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'Affordable' health care

Health | Should Connecticut follow Massachusetts' lead?

Issue: "A few good men," May 6, 2006

I haven't been to a doctor in over 10 years," Mike Kochis boasted from behind the counter of Ashley's Ice Cream, a favorite New Haven, Conn., late-night hang-out spot for Yale students. Wearing a weathered "Life is good" hat, the 30-year-old described himself as a "super-super college senior" and readily stated that he has not purchased any health insurance. Though Ashley's offers a policy through the company that would pay half of Mr. Kochis' insurance costs, he said the cost is still too high, and assumes that he will not have a medical emergency.

If Mr. Kochis lived in Massachusetts, he would be one of the people whose situation Gov. Mitt Romney's new universal health insurance plan, passed last month, would seek to remedy. Mr. Romney asserts that 40 percent of Massachusetts residents are like Mr. Kochis: not poor enough to qualify for Medicaid, not rich enough to afford their own private insurance. Floating in a health insurance vacuum, they are unlikely to obtain preventative care and often end up needing expensive emergency care. By federal law, hospitals cannot deny anyone life-saving treatment due to inability to pay, so hospitals and taxpayers bleed out the money.

Mr. Romney's solution for the problem of such "free riders" is to make health insurance cheaper through subsidies and tax breaks, and then to require everyone to get it. The new law, though, specifies that individuals must buy insurance provided that it is "affordable." Though the law has been passed, it is still up to the Massachusetts Division of Insurance to determine the guidelines for affordability of packages offered by insurance companies, and then for those insurance companies to agree to offer these "affordable" rates.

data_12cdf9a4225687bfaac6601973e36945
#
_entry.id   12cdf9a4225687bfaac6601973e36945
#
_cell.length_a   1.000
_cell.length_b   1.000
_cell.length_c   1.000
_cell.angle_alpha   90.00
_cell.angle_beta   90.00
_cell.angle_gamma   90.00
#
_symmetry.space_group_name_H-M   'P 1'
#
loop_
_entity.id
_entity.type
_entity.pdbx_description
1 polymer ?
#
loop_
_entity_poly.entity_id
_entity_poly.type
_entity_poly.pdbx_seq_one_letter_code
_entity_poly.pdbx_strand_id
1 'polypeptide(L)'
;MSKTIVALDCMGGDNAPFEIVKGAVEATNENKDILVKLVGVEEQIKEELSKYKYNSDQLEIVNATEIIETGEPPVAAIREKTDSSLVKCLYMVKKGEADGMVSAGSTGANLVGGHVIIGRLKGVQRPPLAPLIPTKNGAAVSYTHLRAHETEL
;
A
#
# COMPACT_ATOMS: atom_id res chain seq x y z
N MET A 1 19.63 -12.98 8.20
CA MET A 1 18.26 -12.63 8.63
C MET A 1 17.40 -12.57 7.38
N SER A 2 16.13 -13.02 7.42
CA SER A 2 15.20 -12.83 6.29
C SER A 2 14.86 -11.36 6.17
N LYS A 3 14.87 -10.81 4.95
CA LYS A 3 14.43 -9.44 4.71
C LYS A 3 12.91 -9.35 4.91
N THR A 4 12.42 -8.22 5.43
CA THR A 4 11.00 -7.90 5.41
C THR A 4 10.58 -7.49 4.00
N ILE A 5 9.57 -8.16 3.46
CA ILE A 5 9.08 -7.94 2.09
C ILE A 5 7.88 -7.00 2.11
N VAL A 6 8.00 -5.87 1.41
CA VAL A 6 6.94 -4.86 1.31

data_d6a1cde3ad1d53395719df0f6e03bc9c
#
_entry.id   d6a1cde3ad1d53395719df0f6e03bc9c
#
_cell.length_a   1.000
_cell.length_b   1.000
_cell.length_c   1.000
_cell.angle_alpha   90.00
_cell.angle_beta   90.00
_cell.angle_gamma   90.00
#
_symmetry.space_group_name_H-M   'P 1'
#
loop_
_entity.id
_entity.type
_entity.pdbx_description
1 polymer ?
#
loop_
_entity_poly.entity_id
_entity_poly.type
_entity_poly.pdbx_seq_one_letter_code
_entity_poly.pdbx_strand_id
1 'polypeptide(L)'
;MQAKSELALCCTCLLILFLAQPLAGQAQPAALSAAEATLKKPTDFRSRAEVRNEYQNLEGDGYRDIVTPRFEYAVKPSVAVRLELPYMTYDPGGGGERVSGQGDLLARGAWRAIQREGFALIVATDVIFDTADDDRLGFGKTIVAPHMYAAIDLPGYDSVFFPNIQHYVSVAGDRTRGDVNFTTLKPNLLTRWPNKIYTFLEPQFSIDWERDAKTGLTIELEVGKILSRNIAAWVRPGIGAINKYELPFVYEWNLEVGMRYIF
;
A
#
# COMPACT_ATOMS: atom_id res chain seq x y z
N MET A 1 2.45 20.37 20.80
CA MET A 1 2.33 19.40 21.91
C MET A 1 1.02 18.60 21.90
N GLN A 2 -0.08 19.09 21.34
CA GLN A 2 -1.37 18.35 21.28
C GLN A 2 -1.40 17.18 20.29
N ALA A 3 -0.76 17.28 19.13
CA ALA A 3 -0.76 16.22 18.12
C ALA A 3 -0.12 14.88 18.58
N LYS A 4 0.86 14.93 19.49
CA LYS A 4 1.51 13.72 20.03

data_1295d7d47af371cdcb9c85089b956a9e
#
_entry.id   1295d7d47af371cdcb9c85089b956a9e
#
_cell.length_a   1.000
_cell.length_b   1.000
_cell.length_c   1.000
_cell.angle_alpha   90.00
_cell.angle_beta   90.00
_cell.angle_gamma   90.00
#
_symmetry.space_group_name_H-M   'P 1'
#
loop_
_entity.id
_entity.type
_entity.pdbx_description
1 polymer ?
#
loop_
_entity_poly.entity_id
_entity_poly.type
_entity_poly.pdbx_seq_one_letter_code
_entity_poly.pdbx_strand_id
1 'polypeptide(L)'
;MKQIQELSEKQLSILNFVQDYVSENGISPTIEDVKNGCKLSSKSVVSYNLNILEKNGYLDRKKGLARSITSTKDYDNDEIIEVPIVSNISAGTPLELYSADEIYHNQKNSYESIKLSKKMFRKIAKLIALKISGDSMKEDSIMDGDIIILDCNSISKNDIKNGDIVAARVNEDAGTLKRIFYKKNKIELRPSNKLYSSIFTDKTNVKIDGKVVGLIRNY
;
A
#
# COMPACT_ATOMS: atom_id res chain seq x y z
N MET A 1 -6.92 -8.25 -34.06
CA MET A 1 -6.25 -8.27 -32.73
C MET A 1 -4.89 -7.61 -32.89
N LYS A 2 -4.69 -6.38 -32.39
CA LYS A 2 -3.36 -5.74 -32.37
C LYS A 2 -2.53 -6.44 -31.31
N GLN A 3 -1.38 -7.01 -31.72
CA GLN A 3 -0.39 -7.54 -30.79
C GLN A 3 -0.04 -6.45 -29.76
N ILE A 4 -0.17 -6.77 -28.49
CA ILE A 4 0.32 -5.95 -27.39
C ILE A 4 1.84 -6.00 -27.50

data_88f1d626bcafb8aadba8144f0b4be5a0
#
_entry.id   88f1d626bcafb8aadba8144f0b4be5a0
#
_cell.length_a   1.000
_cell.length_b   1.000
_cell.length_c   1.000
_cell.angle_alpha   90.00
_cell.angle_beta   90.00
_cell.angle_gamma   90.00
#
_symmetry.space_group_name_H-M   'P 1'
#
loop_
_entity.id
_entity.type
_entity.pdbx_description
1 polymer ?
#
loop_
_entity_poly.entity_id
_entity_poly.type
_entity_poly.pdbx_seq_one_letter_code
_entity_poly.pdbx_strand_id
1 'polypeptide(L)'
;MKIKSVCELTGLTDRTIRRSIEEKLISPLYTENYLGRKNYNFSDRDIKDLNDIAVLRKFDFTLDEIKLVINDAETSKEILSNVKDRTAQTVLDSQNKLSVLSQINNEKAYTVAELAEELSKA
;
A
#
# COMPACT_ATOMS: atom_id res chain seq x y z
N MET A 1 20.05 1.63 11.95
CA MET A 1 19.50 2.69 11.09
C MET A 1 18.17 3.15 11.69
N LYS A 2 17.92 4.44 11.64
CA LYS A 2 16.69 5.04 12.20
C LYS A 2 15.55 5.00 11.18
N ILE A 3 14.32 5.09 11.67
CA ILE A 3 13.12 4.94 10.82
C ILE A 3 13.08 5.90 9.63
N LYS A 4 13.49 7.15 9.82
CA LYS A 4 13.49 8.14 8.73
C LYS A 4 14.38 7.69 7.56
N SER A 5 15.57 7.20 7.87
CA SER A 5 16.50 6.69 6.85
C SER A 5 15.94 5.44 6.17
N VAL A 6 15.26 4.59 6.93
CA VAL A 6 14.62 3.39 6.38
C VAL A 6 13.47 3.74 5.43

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"It's a whole new universe that we're exploring," Christopher Goetcheus of the Massachusetts Division of Insurance told WORLD. "It was tough to get the law passed, but it will be even tougher to come up with affordable insurance."

Insurance for a single 25-year-old who lives in the Boston area and purchases an Anthem Blue Cross Blue Shield plan with a $250 deductible costs $608 per month; one who lives in the Springfield area of western Massachusetts pays $536 per month.

In nearby Connecticut, the most comprehensive Anthem Blue Cross Blue Shield plan costs only $283 per month, less than half of the average cost of comparable Massachusetts insurance. Mr. Goetcheus explained the difference by noting that "Massachusetts has the Cadillac of benefits": a blizzard of lobbyist activity has influenced the legislature to pass what are known as "mandated benefits" that include coverage for chiropractic care, infertility treatments, and much more: Massachusetts even has special provisions for people with PKU, a rare genetic disease. The Massachusetts insurance website includes 42 new press releases listing different mandates added to insurance coverage since the late 1990s. These mandates fiercely drive up costs individuals must pay.

Asked whether these highly specific mandated benefits are worth driving up the cost for everyone, Mr. Goetcheus replied, "The legislature makes the playbook. We just use it. Every single mandated benefit must have helped someone along the line, but the bottom line is, they make plans very unaffordable."

If Mr. Romney's plan has overlooked the main reason that insurance premiums are unaffordable in his state, it still leaves Connecticut with the problem of ice-cream-scooper Mike. In Connecticut, insurance is almost half the price charged in Massachusetts, yet many residents remain uninsured, even though a policy that insures purchasers against medical catastrophe can cost as little as $30 per month. Mr. Kochis works at least 45 hours per week and earns over $10 per hour, but says he cannot afford health insurance.

The option of a catastrophic-insurance-only policy receives little publicity and is unsatisfactory to many since it doesn't cover screenings, physicals, prescriptions, or any preventive care. Still, it is "affordable" for Mr. Kochis and many others. That means the Massachusetts law's caveat that insurance must be "affordable" is looking problematic.

-Victoria Holowink is a junior at Yale

Victoria Holowink
Victoria Holowink

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